Statutory warranties and combustible cladding

statutory warranties combustible cladding

The Owners SP 92888 v Taylor Construction Group and Frasers Putney [2019] NSWCAT is NSW’s first foray into the combustible cladding arena but is analogous to VIC’s ‘absolute test for fitness for purpose’ decision arising from the Lacrosse fires (Owners Corporation No.1 of PS613436T v LU Simon Builders Pty Ltd (Building and Property) [2019] VCAT 2 286.).

In Taylor, the Tribunal was persuaded by an Owners Corporation that the external cladding to their building was not fit for purpose because it did not comply with the applicable codes and standards. As a result the cladding was ordered to be removed and replaced.


The Applicant OC owned the common property in a strata scheme in Ryde clad with Biowood, a product made from 23% PVC and 70% reconstituted timber.
The first respondent was the Builder and the second respondent a ‘developer’ under the Home Building Act 1989 (HBA). An interim occupation certificate only was issued on 8 August 2016.
The OC, as a successor in title to a developer, enjoyed the benefit of the HBA’s s18B statutory warranties against both the Builder and the Developer and so the OC sued both for breach of the s18B warranties and sought a work order for the replacement of the external cladding because it was installed in breach of the statutory warranties.

Issues for the Tribunal

There were two issues for the Tribunal.
1. Whether Biowood, as installed, was compliant with the applicable codes and standards?
2. Even if the cladding was compliant, was the Biowood, as installed, a material which was fit for purpose

Fitness for Purpose

The OC relied upon three of the s18B warranties in relation to the fitness for purpose argument:
(b) all materials would be good and suitable for the purpose,
f) that any materials will be reasonably fit for the specified purpose or result, and
(c) that the work would comply with the HBA and any other law.
It was agreed that ‘any other law’ included the BCA and the EPA and that the BCA required that all materials and construction be fit for the purpose for which they were intended. The OC’s submission was that if Biowood was not fit for purpose it followed that it was defective and in breach of s18B of the HBA.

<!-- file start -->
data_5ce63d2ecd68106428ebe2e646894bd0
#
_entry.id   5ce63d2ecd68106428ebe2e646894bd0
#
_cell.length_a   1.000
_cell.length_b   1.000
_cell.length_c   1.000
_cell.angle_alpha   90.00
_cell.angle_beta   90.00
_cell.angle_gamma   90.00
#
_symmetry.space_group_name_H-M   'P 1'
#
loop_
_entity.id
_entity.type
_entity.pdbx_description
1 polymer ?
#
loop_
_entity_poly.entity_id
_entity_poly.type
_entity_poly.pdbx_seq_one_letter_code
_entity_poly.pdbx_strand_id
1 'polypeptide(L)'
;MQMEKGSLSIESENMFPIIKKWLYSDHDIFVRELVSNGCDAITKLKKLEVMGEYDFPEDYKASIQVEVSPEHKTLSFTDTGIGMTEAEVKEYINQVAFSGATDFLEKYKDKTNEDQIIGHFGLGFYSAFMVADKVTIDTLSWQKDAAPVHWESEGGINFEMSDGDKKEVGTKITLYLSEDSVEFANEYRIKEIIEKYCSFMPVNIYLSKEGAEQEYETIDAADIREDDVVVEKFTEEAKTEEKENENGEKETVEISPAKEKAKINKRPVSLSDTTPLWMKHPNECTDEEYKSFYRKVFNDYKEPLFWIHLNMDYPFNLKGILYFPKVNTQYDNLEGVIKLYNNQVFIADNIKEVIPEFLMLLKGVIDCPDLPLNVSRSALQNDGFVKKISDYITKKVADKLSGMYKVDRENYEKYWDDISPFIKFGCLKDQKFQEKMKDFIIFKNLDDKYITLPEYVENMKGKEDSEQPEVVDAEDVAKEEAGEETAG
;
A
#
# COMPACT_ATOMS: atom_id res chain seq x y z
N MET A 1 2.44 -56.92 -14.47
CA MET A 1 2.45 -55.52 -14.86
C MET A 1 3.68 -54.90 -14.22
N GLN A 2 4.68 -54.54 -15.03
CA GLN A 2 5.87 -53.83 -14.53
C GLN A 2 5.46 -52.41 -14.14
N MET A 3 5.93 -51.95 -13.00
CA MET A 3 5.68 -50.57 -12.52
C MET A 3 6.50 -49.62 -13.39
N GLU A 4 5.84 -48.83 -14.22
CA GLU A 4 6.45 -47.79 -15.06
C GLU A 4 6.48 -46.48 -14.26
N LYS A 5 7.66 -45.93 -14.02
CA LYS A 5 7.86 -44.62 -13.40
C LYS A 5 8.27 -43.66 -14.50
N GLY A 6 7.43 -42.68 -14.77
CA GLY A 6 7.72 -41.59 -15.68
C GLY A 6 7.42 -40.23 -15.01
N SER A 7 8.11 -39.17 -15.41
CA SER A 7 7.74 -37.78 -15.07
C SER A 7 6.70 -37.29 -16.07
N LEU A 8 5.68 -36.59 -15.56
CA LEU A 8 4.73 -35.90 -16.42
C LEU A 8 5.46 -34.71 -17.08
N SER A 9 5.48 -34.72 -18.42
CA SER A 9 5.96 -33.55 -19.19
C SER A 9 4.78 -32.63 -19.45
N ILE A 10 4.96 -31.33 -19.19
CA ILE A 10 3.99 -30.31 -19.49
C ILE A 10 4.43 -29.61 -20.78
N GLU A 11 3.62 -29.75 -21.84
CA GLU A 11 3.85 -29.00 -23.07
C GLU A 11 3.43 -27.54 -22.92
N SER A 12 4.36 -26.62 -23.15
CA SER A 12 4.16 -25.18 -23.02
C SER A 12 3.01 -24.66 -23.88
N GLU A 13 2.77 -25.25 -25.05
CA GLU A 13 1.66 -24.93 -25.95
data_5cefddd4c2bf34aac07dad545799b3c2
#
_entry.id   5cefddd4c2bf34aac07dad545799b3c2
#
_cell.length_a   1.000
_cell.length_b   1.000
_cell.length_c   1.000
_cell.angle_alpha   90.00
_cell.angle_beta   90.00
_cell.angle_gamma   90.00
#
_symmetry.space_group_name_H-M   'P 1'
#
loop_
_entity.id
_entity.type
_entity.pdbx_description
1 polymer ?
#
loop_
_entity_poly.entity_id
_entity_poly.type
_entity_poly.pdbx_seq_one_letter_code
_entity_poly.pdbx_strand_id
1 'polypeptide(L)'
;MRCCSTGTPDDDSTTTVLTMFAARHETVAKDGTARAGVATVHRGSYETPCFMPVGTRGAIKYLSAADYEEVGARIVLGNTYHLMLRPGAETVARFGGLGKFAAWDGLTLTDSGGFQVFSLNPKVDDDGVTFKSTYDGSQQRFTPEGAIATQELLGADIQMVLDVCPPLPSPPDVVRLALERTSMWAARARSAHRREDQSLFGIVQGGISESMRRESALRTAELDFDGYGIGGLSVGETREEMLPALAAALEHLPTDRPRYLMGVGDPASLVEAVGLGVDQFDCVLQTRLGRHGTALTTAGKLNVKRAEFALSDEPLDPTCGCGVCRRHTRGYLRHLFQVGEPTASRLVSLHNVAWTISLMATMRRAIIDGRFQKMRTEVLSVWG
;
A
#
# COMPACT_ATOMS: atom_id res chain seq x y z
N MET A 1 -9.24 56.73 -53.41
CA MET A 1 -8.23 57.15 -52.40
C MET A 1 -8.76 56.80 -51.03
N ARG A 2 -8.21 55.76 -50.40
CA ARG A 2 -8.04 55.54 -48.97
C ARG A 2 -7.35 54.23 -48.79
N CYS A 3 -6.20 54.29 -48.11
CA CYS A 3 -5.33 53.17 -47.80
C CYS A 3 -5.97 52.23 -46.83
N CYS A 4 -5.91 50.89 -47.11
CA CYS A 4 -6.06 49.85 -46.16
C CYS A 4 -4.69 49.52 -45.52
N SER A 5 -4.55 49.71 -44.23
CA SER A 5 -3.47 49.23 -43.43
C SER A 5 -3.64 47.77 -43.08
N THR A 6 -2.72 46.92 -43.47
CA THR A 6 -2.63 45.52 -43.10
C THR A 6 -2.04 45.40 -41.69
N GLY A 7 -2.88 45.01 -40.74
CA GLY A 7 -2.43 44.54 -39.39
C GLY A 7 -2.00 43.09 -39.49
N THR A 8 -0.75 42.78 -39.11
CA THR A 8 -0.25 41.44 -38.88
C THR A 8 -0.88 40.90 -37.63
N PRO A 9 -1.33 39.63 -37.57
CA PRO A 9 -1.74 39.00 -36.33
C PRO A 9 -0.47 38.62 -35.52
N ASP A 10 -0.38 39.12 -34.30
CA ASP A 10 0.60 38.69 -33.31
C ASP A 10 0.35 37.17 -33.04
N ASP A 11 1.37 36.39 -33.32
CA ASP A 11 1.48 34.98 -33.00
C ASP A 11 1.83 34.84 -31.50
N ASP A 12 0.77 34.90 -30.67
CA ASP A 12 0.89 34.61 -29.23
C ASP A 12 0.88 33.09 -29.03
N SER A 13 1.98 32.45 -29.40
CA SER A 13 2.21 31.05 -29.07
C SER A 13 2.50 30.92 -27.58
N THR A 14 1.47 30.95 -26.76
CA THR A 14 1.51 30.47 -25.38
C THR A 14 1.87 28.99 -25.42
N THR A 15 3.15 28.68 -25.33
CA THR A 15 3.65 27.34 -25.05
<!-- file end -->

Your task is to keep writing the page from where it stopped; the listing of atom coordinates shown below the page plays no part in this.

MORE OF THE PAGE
Expert Advice

All parties relied upon significant amounts of expert evidence. At hearing, the OC contended that Biowood did not comply with the BCA because the material was combustible and had a real risk of fire spread. The Respondents agreed that Biowood was combustible and the BCA was the correct test, but submitted that there was no undue risk of fire spread.

Interim Occupation Certificate

The Respondents also argued that the issue of the IOC was conclusive and supported two submissions. First, the Tribunal was bound by the IOC and must assume that the preconditions to its grant were met. Second that the IOC created an irrebuttable presumption of law and was conclusive evidence that all requirements had been met. The OC countered with various arguments including that an IOC is no more than an opinion by one person as to compliance and does not bind and cannot extinguish the jurisdiction of the Tribunal or the Courts.


Boyce SM gave short shrift to the Respondents’ arguments as to the IOC, said he was informed by the Lacrosse ‘common sense test’ and held:

  • the cladding did not comply with applicable codes and standards,
  • the cladding presented an undue risk of the spread of fire, and
  • the cladding material was not fit for the purpose for which it was used.

This decision may offer some relief to Owners Corporations concerned about this issue.

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Clare Peacock is an experienced construction lawyer working on Sydney’s Northern Beaches. Clare provides practical, cost-effective building approval advice to property owners, builders and strata managers. Services include residential building disputesbody corporate issues and strata building problems.

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